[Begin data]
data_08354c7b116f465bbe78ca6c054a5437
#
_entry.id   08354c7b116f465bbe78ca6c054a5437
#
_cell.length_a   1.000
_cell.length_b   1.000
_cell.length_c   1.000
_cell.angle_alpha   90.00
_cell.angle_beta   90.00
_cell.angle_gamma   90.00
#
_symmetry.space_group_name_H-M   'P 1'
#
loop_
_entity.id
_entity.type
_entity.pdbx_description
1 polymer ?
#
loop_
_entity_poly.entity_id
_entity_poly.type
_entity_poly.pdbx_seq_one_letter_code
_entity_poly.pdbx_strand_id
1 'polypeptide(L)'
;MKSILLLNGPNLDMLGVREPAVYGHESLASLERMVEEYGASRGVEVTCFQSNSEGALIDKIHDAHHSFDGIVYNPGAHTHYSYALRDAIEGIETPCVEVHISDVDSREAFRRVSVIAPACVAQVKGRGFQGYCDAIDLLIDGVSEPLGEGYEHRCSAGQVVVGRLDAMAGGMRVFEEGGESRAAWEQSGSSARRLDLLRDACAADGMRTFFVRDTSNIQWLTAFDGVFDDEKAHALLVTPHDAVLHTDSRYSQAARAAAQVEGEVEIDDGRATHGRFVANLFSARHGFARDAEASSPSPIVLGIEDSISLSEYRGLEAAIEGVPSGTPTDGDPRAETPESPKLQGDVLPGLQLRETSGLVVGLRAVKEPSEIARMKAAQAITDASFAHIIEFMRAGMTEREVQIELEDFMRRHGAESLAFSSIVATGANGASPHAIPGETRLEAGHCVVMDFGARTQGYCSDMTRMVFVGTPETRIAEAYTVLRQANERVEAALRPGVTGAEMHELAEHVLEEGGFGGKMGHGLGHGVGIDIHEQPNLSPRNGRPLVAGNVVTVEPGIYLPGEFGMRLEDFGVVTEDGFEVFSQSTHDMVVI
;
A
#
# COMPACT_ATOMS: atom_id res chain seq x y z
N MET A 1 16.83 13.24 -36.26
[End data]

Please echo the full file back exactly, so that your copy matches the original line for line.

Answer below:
data_08354c7b116f465bbe78ca6c054a5437
#
_entry.id   08354c7b116f465bbe78ca6c054a5437
#
_cell.length_a   1.000
_cell.length_b   1.000
_cell.length_c   1.000
_cell.angle_alpha   90.00
_cell.angle_beta   90.00
_cell.angle_gamma   90.00
#
_symmetry.space_group_name_H-M   'P 1'
#
loop_
_entity.id
_entity.type
_entity.pdbx_description
1 polymer ?
#
loop_
_entity_poly.entity_id
_entity_poly.type
_entity_poly.pdbx_seq_one_letter_code
_entity_poly.pdbx_strand_id
1 'polypeptide(L)'
;MKSILLLNGPNLDMLGVREPAVYGHESLASLERMVEEYGASRGVEVTCFQSNSEGALIDKIHDAHHSFDGIVYNPGAHTHYSYALRDAIEGIETPCVEVHISDVDSREAFRRVSVIAPACVAQVKGRGFQGYCDAIDLLIDGVSEPLGEGYEHRCSAGQVVVGRLDAMAGGMRVFEEGGESRAAWEQSGSSARRLDLLRDACAADGMRTFFVRDTSNIQWLTAFDGVFDDEKAHALLVTPHDAVLHTDSRYSQAARAAAQVEGEVEIDDGRATHGRFVANLFSARHGFARDAEASSPSPIVLGIEDSISLSEYRGLEAAIEGVPSGTPTDGDPRAETPESPKLQGDVLPGLQLRETSGLVVGLRAVKEPSEIARMKAAQAITDASFAHIIEFMRAGMTEREVQIELEDFMRRHGAESLAFSSIVATGANGASPHAIPGETRLEAGHCVVMDFGARTQGYCSDMTRMVFVGTPETRIAEAYTVLRQANERVEAALRPGVTGAEMHELAEHVLEEGGFGGKMGHGLGHGVGIDIHEQPNLSPRNGRPLVAGNVVTVEPGIYLPGEFGMRLEDFGVVTEDGFEVFSQSTHDMVVI
;
A
#
# COMPACT_ATOMS: atom_id res chain seq x y z
N MET A 1 16.83 13.24 -36.26